Matt Hancock is Secretary of State for Digital, Culture, Media and Sport, and is MP for West Suffolk.

Politics is about lots of things, but when it comes down to it, a good measure of how a country is run is whether we are building a happier nation.

We may disagree on how to do it and, of course, it’s not everything. Making sure everyone gets a fair shot and tackling injustices are mission critical, too.

But for Conservatives, whose political philosophy is less built on some grand plan and more on supporting people to make the most of their own lives, it’s about as good a goal as you can get.

And there’s good news. Despite the shrill voices of the hard left and the comments on social media, the figures point to a happier Britain. Since 2010 the ONS have measured happiness directly, and though not a perfect measurement – after all this is peering into peoples’ souls – the latest figures out last week tell us that national happiness is on the rise.

Life satisfaction, overall happiness, anxiety levels, and the feeling that what we do in life is worthwhile – these are what really matter, and what make up these figures.

And there are good reasons why we should be paying this wellbeing report more attention, and taking the GDP figures with a slightly larger pinch of salt. For one, charting a nation’s happiness is a vital metric for measuring the success or failure of an administration – but it’s simply not captured by GDP.

For another, as I set out in another piece for ConHome recently, how GDP is measured is far from perfect, and fails to reflect our productivity properly, not least because of the changes brought on by the digital revolution. Not only does GDP fall short of properly capturing our economic wellbeing, but it fails to capture what we Brits are feeling at this time about the way things are with our country.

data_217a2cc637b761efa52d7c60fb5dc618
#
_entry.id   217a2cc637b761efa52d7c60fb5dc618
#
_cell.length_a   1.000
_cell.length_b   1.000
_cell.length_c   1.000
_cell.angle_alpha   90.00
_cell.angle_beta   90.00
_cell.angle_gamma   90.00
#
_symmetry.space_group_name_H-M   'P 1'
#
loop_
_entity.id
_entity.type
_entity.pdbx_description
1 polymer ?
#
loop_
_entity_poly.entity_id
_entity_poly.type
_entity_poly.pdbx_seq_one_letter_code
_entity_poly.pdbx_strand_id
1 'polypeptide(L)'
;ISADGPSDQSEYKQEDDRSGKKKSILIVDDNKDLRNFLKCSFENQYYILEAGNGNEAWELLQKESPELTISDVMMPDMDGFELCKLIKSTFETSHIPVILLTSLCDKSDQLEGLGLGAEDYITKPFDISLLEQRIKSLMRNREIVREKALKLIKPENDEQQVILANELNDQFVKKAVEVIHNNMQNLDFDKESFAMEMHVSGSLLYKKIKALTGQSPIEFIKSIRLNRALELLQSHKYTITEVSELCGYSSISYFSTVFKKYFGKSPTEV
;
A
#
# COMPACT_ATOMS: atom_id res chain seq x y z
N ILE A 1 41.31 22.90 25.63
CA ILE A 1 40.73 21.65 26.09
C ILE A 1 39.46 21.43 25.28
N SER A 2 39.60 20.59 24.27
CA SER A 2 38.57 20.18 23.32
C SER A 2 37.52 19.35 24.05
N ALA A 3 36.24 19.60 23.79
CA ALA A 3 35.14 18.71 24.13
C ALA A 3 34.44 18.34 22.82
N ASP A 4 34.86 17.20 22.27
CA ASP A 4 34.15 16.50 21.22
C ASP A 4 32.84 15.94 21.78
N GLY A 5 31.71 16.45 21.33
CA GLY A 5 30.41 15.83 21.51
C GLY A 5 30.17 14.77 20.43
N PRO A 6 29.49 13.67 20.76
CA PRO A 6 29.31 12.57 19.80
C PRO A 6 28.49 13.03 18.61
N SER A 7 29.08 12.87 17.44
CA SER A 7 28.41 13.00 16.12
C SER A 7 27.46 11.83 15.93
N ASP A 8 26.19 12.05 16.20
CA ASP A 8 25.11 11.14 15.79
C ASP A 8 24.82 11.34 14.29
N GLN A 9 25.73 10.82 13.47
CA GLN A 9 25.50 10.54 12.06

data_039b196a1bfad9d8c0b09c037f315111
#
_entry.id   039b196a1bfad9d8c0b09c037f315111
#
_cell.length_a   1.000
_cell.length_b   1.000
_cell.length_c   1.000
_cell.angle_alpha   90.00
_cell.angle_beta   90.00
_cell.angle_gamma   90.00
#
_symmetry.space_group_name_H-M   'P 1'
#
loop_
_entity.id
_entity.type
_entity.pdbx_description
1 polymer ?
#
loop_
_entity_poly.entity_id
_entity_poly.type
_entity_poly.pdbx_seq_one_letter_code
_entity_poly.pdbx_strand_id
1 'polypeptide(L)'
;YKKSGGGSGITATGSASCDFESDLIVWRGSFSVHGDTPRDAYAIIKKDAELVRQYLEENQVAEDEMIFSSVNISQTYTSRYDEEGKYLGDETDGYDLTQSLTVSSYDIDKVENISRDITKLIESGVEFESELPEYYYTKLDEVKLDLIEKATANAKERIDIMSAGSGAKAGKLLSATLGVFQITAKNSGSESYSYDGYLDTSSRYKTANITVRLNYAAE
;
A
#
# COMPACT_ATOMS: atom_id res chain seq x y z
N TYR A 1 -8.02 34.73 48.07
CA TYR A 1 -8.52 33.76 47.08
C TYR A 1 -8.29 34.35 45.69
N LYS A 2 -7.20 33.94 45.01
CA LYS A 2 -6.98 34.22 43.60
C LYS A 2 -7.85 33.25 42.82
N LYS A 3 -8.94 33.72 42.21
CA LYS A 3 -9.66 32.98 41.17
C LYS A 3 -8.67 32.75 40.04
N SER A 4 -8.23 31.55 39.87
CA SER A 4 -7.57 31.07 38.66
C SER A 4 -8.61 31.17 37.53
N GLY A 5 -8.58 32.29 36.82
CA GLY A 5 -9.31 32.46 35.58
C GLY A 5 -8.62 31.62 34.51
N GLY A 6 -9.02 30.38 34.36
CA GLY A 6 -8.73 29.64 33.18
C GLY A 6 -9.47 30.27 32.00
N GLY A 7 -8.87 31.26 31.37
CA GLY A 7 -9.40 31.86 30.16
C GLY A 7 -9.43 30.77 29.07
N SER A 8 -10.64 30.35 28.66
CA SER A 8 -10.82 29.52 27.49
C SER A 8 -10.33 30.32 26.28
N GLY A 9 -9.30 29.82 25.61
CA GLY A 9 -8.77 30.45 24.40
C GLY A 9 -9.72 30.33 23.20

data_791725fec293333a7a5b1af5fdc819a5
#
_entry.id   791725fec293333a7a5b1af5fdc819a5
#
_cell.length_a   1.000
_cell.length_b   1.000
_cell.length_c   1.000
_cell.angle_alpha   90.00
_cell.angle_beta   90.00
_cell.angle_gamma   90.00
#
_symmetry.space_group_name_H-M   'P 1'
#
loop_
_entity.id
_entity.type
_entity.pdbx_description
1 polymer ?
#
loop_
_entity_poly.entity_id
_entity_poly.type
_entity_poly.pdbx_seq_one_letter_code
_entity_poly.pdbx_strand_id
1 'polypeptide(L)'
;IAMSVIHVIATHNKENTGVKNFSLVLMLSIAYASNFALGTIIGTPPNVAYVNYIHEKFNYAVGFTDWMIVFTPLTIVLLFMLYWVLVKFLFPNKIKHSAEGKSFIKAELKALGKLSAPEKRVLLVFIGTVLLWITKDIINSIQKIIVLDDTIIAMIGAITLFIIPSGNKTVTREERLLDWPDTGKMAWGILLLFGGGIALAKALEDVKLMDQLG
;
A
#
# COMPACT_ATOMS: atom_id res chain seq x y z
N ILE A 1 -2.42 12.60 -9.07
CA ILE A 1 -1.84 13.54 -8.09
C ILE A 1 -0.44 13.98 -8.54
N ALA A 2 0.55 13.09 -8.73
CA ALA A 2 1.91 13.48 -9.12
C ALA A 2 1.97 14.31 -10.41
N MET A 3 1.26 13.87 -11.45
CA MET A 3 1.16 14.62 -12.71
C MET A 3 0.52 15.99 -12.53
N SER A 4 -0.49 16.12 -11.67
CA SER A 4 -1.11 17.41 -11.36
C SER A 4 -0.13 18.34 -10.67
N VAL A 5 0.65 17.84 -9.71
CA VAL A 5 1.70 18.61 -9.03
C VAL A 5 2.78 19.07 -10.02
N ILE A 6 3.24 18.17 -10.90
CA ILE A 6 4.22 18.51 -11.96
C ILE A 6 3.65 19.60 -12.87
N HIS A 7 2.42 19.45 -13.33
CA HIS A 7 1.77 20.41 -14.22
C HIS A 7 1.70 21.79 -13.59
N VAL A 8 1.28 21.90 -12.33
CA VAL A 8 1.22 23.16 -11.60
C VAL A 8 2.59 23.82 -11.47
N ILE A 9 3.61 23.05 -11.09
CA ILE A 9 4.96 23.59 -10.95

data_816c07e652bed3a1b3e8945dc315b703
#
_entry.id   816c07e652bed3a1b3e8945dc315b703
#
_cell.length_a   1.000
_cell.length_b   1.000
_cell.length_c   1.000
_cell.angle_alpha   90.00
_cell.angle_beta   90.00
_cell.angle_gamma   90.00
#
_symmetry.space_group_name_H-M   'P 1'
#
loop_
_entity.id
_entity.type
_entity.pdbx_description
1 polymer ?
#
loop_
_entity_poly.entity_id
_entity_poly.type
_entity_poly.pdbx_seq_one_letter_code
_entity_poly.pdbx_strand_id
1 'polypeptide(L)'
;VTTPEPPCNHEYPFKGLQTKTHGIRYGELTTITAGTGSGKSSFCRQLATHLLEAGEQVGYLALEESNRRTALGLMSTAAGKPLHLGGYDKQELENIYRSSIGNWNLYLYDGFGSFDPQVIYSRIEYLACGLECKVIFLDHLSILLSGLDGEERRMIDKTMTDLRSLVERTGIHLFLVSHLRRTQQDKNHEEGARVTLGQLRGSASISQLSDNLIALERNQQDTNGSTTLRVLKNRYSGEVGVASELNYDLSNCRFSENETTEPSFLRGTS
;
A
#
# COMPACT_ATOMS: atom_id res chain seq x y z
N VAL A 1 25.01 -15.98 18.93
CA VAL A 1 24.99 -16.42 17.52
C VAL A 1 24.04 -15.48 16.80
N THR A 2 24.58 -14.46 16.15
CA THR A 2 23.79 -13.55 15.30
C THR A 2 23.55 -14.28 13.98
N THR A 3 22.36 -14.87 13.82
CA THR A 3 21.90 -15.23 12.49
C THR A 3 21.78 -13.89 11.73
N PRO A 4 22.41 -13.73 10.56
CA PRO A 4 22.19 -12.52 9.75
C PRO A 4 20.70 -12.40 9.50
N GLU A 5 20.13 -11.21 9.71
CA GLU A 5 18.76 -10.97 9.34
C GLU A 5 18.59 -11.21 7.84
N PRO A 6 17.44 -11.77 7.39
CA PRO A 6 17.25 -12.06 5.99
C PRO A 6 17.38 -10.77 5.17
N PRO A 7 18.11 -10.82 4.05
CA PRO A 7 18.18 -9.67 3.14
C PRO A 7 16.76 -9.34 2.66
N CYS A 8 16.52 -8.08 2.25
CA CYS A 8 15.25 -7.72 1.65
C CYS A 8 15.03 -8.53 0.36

So these figures are important. But what about their findings? How can this report be telling us something so starkly different to those who would have us believe that Britain is going to the gallows?

Well, when you look at the evidence, it absolutely makes sense. Jobs are at a record high, unemployment at a record low, we’re living longer than ever, and just last week we hit a huge milestone: public spending finally went into surplus – a core part of the Conservatives’ pledge to bring public finances back into order after years of Labour’s irresponsible open-floodgate spending.

This isn’t to say we don’t have our challenges, because we do. And this isn’t to say that we can sweep these challenges under the rug – because, of course, we can’t. We’ve got a lot of work to do to build on these results and make a country that really works for everyone.

But when we’re doing something right that is benefiting people’s lives, it’s important that we can say so. And these figures help us do just that: we’re building a Britain that’s not only fit for the future, but happy going into the future.

We’ve got a lot to cheer about here in Britain, now and in the future. We’ve got another year of brilliant cultural and sporting celebrations coming up. Of course as Culture Secretary, I’m biased, as I’m responsible for the department for the things that make life worth living. And we’re never happy – as they say – because there’s always more to do.

But we should sit up and take note: Britain is getting happier, and it’s worth shouting about. Because at the end of the day, it’s human happiness – of all our citizens – that matters most.